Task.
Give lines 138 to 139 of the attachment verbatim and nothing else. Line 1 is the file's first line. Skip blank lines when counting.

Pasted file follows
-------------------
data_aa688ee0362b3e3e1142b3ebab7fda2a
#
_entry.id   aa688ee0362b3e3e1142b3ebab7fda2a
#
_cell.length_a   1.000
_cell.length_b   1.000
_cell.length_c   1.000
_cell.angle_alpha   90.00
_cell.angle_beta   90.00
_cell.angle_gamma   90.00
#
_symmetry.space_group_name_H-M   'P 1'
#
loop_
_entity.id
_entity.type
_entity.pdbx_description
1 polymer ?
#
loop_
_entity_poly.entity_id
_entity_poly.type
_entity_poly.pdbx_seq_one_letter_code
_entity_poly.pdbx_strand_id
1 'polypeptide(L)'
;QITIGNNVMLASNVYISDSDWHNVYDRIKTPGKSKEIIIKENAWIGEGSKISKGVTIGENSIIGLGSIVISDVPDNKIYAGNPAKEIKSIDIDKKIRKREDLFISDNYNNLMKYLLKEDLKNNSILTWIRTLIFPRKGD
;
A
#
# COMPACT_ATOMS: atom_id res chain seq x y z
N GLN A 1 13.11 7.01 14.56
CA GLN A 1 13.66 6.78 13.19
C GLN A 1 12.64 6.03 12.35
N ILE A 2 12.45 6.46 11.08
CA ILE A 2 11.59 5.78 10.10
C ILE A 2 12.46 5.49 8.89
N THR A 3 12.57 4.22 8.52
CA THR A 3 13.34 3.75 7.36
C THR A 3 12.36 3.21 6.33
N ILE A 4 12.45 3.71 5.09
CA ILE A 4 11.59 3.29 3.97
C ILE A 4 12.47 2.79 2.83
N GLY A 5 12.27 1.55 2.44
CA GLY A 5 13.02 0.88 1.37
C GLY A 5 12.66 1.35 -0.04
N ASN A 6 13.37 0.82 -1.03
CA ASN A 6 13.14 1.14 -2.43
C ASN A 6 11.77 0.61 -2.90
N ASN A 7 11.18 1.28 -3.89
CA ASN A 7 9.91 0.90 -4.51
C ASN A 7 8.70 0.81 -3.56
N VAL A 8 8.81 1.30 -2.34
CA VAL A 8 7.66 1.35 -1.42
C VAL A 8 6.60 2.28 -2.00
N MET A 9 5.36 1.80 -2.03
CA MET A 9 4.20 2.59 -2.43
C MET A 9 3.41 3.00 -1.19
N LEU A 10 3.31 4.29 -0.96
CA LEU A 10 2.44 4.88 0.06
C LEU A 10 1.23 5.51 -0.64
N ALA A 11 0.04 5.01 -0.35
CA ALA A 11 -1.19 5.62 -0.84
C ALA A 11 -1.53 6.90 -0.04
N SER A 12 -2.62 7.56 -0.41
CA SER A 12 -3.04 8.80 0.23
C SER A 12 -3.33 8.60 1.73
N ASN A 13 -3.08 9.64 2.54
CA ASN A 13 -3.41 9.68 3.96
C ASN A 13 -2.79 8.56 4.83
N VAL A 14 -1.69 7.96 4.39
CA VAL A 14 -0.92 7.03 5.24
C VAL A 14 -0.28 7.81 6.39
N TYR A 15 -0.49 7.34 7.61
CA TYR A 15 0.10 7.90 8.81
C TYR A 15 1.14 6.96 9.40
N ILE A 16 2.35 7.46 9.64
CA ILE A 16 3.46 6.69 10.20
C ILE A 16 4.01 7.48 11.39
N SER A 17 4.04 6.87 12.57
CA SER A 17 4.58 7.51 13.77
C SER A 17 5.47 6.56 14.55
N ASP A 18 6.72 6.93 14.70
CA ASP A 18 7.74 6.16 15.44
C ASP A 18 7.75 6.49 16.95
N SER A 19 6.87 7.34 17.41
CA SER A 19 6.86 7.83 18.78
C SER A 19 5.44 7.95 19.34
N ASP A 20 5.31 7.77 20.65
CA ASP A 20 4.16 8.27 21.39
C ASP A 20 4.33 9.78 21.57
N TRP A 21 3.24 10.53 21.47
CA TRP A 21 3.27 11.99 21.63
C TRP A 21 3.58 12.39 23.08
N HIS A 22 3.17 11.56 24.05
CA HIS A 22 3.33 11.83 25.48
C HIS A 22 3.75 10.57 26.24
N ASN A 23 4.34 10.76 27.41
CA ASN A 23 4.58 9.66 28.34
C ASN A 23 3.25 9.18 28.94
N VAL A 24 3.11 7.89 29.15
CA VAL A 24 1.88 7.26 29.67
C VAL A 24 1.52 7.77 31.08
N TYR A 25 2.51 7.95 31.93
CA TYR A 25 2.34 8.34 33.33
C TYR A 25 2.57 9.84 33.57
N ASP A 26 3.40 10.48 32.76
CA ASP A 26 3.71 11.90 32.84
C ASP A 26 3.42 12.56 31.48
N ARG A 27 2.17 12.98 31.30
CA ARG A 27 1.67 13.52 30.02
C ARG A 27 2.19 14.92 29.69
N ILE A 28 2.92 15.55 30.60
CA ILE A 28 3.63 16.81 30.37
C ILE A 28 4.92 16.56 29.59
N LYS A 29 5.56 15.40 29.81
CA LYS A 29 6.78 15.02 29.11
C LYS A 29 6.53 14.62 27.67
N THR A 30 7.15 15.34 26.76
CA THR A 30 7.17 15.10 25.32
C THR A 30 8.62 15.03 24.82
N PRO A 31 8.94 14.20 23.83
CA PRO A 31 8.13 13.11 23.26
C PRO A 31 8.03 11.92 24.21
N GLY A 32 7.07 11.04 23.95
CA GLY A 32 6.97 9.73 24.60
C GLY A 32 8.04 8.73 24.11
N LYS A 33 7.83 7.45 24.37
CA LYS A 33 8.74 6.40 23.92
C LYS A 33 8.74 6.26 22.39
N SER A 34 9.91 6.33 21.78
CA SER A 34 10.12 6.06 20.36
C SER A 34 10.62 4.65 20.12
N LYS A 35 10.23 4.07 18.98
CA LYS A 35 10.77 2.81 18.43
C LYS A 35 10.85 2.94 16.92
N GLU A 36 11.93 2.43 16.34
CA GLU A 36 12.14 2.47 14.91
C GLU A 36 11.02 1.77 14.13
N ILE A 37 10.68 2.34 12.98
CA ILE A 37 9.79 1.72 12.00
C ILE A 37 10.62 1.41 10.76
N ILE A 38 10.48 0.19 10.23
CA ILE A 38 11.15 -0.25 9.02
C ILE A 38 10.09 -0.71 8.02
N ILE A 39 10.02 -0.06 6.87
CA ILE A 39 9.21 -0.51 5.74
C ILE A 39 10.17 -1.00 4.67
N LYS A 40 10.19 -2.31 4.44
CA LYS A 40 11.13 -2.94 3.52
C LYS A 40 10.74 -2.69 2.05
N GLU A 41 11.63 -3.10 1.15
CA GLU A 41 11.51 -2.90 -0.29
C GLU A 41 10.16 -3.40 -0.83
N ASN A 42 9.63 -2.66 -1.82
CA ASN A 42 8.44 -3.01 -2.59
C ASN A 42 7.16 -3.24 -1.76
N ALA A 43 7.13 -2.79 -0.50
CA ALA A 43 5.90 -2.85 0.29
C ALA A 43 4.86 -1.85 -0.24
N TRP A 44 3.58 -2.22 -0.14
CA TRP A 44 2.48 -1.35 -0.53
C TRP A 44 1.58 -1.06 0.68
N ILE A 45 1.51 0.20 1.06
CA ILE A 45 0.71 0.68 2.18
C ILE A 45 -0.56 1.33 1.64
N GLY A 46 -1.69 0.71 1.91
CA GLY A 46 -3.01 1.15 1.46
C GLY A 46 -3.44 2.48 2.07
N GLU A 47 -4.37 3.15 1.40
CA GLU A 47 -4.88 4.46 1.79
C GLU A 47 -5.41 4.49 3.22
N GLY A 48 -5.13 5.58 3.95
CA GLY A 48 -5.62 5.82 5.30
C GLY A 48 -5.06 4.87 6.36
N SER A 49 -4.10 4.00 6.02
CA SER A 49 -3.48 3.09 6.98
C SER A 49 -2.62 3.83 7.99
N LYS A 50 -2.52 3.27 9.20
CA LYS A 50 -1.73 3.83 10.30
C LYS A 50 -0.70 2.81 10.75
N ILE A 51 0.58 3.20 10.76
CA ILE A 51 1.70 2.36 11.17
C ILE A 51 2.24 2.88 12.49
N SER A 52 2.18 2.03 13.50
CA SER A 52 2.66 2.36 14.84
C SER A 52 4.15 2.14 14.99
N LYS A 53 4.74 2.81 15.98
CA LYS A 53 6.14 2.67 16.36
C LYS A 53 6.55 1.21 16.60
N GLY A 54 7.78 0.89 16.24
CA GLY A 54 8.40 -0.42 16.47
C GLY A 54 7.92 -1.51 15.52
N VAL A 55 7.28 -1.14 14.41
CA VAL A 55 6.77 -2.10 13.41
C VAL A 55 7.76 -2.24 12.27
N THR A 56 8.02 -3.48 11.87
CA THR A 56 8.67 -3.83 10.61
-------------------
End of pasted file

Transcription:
C GLU A 36 11.02 1.77 14.13
N ILE A 37 10.68 2.34 12.98